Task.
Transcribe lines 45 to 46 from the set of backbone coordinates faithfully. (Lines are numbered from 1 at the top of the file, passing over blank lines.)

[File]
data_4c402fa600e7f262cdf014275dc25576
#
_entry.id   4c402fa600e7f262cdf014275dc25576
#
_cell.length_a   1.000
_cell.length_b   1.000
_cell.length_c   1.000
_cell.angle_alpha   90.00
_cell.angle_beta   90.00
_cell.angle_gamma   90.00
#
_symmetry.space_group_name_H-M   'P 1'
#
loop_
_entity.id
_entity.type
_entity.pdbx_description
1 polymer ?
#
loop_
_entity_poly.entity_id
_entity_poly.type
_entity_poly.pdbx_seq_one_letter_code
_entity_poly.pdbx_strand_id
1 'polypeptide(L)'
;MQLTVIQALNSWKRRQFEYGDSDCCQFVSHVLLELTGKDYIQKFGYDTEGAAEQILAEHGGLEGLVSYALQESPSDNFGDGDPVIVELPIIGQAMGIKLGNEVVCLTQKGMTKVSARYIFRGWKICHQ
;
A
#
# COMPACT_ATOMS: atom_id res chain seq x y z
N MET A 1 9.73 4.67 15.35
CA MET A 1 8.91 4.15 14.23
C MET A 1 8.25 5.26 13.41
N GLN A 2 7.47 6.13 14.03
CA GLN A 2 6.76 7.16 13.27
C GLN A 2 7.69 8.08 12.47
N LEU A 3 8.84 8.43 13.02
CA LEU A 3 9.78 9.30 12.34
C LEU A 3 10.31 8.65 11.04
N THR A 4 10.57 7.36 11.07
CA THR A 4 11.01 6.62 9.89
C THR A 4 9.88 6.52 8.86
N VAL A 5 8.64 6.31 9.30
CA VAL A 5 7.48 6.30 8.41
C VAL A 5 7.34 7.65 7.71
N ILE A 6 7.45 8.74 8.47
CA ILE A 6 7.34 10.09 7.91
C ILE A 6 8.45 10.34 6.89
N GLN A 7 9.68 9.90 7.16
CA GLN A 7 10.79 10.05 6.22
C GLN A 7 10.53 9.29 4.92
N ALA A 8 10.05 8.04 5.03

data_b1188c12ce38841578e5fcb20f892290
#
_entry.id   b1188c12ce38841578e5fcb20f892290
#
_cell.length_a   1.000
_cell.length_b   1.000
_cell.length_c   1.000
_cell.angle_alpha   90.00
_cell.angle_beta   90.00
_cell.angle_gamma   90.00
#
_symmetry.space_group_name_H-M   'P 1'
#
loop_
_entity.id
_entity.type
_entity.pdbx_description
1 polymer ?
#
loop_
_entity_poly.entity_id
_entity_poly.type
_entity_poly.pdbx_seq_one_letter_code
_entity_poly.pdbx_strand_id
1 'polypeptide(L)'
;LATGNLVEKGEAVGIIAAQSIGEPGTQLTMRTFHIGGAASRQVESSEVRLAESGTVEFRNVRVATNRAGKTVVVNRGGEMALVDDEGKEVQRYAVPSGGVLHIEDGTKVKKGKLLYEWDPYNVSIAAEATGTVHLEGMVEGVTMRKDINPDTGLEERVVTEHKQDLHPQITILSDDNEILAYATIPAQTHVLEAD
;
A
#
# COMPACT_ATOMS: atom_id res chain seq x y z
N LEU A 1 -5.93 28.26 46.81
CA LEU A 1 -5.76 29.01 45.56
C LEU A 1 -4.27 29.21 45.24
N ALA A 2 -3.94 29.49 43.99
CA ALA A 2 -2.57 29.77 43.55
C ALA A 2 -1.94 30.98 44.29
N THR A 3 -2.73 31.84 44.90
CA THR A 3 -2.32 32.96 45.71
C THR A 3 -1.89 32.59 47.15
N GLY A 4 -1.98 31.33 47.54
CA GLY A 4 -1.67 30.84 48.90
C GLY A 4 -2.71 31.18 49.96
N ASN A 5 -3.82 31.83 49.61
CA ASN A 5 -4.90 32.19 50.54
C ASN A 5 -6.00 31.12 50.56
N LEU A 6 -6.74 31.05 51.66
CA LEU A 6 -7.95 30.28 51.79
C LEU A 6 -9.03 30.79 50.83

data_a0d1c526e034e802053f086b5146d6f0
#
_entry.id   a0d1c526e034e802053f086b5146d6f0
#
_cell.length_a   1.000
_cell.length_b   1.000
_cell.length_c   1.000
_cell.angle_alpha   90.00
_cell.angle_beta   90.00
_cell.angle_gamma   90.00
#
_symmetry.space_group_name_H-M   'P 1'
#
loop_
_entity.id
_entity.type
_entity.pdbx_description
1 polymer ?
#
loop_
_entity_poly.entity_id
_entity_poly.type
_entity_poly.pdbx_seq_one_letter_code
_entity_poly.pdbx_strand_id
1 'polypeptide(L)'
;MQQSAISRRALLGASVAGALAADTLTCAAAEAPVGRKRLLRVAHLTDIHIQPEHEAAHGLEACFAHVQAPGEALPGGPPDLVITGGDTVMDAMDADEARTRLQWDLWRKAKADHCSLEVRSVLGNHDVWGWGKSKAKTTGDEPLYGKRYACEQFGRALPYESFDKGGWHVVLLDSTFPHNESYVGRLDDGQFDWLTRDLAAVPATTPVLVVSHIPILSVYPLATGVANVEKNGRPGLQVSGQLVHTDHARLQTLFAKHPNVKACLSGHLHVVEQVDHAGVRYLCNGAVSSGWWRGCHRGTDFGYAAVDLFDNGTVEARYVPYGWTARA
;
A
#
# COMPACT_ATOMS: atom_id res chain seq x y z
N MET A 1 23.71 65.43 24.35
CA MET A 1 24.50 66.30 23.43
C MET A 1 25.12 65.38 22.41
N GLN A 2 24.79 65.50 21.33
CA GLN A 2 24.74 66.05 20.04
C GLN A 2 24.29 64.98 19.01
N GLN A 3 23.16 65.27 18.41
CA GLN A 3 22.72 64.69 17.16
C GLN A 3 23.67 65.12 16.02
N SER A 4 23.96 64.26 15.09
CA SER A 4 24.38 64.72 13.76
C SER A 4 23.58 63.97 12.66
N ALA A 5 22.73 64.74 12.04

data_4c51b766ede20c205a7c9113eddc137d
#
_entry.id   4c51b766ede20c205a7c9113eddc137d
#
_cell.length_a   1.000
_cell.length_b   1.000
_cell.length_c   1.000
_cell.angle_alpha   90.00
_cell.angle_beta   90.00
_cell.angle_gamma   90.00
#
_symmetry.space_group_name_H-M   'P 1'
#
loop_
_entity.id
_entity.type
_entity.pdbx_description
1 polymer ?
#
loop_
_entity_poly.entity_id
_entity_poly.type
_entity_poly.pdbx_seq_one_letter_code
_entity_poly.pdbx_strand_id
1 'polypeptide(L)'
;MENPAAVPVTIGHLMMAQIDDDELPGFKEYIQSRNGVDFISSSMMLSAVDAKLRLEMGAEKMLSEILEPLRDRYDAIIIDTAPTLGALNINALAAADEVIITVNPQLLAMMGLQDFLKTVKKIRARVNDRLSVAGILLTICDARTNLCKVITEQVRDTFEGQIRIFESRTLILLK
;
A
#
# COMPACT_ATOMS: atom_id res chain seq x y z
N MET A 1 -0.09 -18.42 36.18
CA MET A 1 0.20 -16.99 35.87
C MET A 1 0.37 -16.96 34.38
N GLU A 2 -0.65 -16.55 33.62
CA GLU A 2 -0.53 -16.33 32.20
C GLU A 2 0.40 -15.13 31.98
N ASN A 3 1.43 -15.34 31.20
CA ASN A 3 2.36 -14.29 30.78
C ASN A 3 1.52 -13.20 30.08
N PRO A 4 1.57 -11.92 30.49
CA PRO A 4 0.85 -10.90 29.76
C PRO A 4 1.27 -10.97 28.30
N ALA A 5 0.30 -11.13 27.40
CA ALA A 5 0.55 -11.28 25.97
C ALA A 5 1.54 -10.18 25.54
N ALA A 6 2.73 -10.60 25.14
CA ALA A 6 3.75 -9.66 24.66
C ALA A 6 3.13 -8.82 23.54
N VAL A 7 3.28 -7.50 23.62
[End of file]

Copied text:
C VAL A 5 7.34 7.65 7.71
N ILE A 6 7.45 8.74 8.47